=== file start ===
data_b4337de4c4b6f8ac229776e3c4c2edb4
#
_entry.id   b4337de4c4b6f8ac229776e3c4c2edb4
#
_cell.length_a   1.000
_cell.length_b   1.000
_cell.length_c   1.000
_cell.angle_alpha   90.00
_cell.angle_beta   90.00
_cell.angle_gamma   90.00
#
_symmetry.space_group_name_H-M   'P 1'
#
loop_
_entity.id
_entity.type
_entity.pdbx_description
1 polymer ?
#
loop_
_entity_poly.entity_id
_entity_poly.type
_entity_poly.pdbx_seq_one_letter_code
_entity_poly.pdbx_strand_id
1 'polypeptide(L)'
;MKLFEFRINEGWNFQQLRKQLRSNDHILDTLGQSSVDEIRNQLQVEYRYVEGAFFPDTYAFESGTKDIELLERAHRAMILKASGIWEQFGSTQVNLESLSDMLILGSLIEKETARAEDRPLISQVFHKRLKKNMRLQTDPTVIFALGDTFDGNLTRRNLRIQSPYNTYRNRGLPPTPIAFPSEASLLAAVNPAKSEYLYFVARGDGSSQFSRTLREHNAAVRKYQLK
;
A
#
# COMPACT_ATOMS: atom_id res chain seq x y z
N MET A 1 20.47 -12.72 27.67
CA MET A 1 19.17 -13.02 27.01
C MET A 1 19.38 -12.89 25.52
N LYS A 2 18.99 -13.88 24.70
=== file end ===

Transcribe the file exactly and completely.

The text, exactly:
data_b4337de4c4b6f8ac229776e3c4c2edb4
#
_entry.id   b4337de4c4b6f8ac229776e3c4c2edb4
#
_cell.length_a   1.000
_cell.length_b   1.000
_cell.length_c   1.000
_cell.angle_alpha   90.00
_cell.angle_beta   90.00
_cell.angle_gamma   90.00
#
_symmetry.space_group_name_H-M   'P 1'
#
loop_
_entity.id
_entity.type
_entity.pdbx_description
1 polymer ?
#
loop_
_entity_poly.entity_id
_entity_poly.type
_entity_poly.pdbx_seq_one_letter_code
_entity_poly.pdbx_strand_id
1 'polypeptide(L)'
;MKLFEFRINEGWNFQQLRKQLRSNDHILDTLGQSSVDEIRNQLQVEYRYVEGAFFPDTYAFESGTKDIELLERAHRAMILKASGIWEQFGSTQVNLESLSDMLILGSLIEKETARAEDRPLISQVFHKRLKKNMRLQTDPTVIFALGDTFDGNLTRRNLRIQSPYNTYRNRGLPPTPIAFPSEASLLAAVNPAKSEYLYFVARGDGSSQFSRTLREHNAAVRKYQLK
;
A
#
# COMPACT_ATOMS: atom_id res chain seq x y z
N MET A 1 20.47 -12.72 27.67
CA MET A 1 19.17 -13.02 27.01
C MET A 1 19.38 -12.89 25.52
N LYS A 2 18.99 -13.88 24.70